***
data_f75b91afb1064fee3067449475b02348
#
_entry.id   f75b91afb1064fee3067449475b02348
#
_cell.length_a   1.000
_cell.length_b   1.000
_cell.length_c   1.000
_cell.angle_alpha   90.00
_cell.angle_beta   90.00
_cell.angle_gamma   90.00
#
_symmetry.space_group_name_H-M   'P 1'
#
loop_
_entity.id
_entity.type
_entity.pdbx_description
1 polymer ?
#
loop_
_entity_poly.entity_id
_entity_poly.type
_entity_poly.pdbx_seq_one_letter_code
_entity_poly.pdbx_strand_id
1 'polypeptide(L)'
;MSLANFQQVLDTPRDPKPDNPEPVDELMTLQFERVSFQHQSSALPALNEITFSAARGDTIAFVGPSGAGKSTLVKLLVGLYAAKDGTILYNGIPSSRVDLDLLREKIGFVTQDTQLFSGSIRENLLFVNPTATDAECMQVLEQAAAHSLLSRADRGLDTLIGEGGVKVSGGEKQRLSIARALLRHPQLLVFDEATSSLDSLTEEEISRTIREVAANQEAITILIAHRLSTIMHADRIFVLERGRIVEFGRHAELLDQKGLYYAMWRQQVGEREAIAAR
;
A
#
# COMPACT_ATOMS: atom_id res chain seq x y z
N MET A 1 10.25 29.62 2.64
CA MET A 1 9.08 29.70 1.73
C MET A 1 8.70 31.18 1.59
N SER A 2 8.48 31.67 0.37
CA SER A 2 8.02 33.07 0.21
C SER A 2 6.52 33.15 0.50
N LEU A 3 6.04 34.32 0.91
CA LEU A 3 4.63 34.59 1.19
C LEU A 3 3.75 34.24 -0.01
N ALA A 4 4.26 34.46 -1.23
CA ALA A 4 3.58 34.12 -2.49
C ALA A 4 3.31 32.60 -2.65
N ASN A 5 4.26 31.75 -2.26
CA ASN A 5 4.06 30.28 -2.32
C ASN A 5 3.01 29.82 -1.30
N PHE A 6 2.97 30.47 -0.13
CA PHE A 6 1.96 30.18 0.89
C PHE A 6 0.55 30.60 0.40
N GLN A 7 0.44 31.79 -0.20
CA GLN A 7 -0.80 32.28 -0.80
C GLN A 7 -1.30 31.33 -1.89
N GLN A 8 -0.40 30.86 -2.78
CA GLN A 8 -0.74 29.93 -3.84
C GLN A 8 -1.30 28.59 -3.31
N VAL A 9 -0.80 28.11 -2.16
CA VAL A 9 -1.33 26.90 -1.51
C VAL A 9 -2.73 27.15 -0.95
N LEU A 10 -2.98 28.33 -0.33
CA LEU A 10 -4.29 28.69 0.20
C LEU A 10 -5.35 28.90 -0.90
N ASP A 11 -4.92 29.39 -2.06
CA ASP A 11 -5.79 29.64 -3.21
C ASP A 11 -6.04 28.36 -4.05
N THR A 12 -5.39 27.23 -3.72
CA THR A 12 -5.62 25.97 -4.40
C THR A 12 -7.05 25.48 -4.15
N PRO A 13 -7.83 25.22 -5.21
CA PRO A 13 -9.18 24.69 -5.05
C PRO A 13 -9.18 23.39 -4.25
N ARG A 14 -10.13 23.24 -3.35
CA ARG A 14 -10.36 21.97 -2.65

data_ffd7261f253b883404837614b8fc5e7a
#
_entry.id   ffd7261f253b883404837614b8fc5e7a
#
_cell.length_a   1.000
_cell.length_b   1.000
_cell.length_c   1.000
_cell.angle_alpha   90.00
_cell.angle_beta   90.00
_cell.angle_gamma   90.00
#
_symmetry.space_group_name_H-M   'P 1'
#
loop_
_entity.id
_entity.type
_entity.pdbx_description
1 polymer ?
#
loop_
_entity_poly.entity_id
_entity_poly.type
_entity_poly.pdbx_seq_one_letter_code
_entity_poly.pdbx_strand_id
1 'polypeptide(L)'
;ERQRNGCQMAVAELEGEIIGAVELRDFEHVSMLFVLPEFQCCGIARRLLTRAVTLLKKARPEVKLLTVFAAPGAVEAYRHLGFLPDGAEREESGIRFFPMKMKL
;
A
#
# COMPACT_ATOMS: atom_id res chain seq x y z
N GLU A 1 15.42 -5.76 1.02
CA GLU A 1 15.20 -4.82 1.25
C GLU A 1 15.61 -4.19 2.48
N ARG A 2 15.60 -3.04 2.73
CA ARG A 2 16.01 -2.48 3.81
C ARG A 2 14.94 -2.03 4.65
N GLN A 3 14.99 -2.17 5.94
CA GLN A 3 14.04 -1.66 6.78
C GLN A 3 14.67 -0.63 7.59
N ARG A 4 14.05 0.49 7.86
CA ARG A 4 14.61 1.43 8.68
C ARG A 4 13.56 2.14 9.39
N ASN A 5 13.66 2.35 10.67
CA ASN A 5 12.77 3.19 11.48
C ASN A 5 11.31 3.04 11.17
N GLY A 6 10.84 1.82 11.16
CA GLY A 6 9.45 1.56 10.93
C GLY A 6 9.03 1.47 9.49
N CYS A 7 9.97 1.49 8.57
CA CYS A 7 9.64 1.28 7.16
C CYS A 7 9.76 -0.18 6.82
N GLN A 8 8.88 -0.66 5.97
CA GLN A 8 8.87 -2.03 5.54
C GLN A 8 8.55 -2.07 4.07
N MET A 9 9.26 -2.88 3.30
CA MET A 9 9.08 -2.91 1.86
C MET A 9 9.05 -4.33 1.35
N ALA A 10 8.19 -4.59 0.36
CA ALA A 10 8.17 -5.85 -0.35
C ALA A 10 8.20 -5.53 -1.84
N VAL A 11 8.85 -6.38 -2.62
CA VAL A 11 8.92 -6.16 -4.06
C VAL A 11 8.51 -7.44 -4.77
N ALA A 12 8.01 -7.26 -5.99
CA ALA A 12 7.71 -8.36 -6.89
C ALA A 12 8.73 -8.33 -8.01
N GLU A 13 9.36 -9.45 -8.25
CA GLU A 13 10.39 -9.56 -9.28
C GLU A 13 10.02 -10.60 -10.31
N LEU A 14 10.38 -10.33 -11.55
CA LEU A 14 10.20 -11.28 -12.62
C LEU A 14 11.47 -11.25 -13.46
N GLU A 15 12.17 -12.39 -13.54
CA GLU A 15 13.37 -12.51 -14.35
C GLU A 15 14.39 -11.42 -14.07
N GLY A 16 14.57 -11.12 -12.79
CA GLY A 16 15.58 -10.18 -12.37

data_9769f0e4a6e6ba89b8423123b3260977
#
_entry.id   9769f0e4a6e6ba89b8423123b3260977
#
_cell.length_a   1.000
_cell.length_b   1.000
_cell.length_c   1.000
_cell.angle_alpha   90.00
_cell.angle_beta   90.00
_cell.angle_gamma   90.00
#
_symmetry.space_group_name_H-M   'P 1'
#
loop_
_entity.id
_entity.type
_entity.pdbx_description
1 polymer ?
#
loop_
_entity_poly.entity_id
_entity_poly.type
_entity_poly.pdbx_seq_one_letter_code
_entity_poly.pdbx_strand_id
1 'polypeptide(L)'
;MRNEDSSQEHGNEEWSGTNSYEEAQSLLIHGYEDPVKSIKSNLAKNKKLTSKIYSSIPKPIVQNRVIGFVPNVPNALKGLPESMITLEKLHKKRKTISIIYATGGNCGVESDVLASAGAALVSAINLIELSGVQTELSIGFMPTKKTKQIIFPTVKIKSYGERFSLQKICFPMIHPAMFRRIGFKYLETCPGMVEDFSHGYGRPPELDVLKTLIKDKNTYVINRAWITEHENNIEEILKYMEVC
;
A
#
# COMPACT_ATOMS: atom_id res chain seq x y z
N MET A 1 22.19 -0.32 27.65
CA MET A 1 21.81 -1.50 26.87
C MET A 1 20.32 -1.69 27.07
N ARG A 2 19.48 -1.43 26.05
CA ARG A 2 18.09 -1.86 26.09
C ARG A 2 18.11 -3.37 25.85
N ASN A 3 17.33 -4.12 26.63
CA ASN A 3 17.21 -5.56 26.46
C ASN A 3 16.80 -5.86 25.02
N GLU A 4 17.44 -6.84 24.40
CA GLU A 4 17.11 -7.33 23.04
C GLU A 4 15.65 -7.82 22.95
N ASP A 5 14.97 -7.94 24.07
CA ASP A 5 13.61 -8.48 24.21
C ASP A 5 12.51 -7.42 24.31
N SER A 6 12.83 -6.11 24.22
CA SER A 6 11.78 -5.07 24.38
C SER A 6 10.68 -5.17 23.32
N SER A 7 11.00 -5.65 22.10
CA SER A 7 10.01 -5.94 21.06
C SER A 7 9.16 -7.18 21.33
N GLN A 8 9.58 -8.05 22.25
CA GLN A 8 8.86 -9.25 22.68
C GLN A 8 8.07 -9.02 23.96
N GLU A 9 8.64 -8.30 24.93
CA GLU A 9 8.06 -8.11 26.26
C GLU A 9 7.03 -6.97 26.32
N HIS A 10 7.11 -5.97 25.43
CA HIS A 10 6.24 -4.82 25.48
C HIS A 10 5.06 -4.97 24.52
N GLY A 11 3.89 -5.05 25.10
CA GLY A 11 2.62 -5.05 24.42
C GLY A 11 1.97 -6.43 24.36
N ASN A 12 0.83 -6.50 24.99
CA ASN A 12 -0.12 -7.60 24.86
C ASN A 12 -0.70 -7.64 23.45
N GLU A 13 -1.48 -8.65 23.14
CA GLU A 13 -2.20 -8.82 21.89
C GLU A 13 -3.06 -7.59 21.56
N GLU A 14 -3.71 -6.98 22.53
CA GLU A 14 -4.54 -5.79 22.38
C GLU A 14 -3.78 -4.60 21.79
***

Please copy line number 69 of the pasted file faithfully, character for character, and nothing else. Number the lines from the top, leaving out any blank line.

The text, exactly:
C PRO A 13 -9.18 23.39 -4.25